Allison, Nathaniel Thompson. History of Cherokee County, Kansas, and Representative Citizens. Chicago, IL: Biographical Publishing Co., 1904. Online index created by Carolyn Ward, instructor at USD 508, Baxter Springs Middle School, Baxter Springs, Kansas, and State Coordinator for The KSGenWeb Project.

Slem Lisle

SLEM LISLE, deceased, formerly county treasurer of Cherokee County, and for many years one of its most prominent citizens, located here as one of the early settlers, and for 18 years was identified with its agricultural, business and political life. Mr. Lisle was born February 8, 1824, in Wayne or Holmes County, Ohio, and died at Los Angles, California, December 9, 1887.

Mr. Lisle recevied the best mental training the local schools afforded, and in 1846 began farming in his native State. Two years later, he removed to Berlin, Holmes County, Ohio, where he embarked in the grocery business, which he continued until the discovery of gold in California aroused the adventurous spirit of the youth of the land; in 1850 he sold his grocery and went to the West. There he engaged in mining for two years, and then returned to Ohio, where he bought 80 acres of good land in Allen County. This continued to be his home until 1856, when he moved to Lima and was there engaged in the mercantile business until 1868.

Deciding to select a permanent home in the West, Mr. Lisle removed to Kansas City, and a year passed before he had definitely settled upon a locality which he considered most desirable. In the fall of 1868 he returned to Ohio, settled up his affairs, and came back to Kansas in the spring of 1869, locating on the "Military Road" in Cherokee County, not far from Baxter Springs. Mr. Lisle was a man of caution and excellent judgment, and, after a careful survey of the country, he purchased a section of land in Shawnee township, where all the desirable conditions of fine prairie land and good water supply were combined. Here he conducted a large stock farm for six years, dealing principally in Texas cattle, buying, feeding and selling. When ready for the market the cattle were driven to Carthage, Missouri, whence they were shipped by railroad. This business was very successful, as were all of Mr. Lisle's enterprises, managed as they were with the greatest good judgment and fore-thought. In 1873 his Republican friends insisted upon his accepting the office of county treasurer, and he served in this capacity four years and four months,— up to 1878. He served also as councilman at Columbus, and was always actively interested in the success of his party.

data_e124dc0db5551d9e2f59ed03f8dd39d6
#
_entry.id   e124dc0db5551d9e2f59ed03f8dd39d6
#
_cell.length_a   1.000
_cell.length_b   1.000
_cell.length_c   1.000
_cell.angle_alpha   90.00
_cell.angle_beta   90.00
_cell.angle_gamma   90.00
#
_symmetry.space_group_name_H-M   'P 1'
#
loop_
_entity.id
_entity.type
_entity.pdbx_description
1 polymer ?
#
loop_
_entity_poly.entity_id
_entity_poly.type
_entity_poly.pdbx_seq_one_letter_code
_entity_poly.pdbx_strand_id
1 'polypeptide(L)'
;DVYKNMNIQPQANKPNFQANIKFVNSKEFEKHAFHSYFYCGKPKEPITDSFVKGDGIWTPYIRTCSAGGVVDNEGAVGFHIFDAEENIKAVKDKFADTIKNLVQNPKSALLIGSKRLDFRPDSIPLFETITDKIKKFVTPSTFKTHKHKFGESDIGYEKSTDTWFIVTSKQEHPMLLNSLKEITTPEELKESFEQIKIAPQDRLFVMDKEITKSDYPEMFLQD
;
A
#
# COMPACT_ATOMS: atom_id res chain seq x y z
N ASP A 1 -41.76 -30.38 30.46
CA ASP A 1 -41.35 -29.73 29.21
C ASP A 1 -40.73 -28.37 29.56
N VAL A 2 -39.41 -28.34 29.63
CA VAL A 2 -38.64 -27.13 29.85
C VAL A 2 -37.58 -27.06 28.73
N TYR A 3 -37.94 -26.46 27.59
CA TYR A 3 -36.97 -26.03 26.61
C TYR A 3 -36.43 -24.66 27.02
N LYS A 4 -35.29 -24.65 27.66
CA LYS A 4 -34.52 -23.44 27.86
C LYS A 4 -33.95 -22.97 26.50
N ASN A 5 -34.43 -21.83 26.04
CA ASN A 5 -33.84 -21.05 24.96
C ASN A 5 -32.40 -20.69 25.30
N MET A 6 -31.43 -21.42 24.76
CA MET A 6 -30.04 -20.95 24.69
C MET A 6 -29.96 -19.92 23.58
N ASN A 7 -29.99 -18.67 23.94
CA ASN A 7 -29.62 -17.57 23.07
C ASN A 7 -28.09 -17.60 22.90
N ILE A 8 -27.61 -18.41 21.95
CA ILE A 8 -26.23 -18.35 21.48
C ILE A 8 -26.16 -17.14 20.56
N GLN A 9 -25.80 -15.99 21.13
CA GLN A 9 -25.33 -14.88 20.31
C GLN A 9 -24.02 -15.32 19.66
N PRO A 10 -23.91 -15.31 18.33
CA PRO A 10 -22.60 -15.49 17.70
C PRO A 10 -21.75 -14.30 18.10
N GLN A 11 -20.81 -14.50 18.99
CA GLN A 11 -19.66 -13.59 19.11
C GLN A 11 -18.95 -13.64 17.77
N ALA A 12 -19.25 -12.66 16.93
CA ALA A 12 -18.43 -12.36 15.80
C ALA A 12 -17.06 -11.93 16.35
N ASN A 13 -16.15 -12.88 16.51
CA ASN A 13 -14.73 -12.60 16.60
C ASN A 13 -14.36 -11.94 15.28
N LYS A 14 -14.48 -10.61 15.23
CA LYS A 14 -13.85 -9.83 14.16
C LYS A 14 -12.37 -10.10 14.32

After closing his service as treasurer, Mr. Lisle devoted his attention to the buying and selling of real estate, and improved about 12 different farms. At the time of his decease, he left four fine farms. He was largely interested also in lead mining at Webb City and Galena, being one of the first investors upon the discovery of ore there.

Mr. Lisle was a Mason, a member of the Blue Lodge and Chapter at Columbus and the Commandery at Oswego, and with his wife was a member of the Order of the Eastern Star. As an Odd Fellow he was very prominent, and had the honor of instituting Lodge No. 56, at Columbus.

At the age of 20 years, Mr. Lisle was first married to Lamenta Steel, of Wayne County, Ohio. She died at Lima, Ohio, in 1867. The second marriage of Mr. Lisle took place February 16, 1869, when he wedded Anna Jenkins, of Lima, Ohio, who still survives, and is one of the most highly esteemed ladies of Columbus. The death of Mr. Lisle left her with many business responsibilities. With remarkable ability she has successfully handled them. For about 10 years she conducted the four farms which came into her possession, and then disposed of two of them; she still manages the other two, which are located within 10 miles of Columbus. She also retains her interests in the mines at Galena.

For a number of years it had been Mr. and Mrs. Lisle's pleasant custom to winter in California and, as the climate seemed to agree with them, he was making preparations to establish a permanent home there, at the time of his death.

Mrs. Lisle has probably traveled more extensively than any other resident of Cherokee County. She has made 20 trips across the continent, and has enjoyed all the advantages which wealth and leisure afford in her own country. She has also extended her travels through England, Ireland, Scotland, Wales, Italy, Switzerland and Russia, and is one of the few American ladies who have penetrated to the northernmost city of Hammerfest, and rounded the North Cape, in the "Land of the Midnight Sun." It is gratifying to her own people and to the city of her residence especially, that one who has enjoyed such unusual opportunities to see the finest and best things of other lands, should prefer to return to the old home, and pass the evening of her life among old surroundings satisfied with the respect and affection of old friends.

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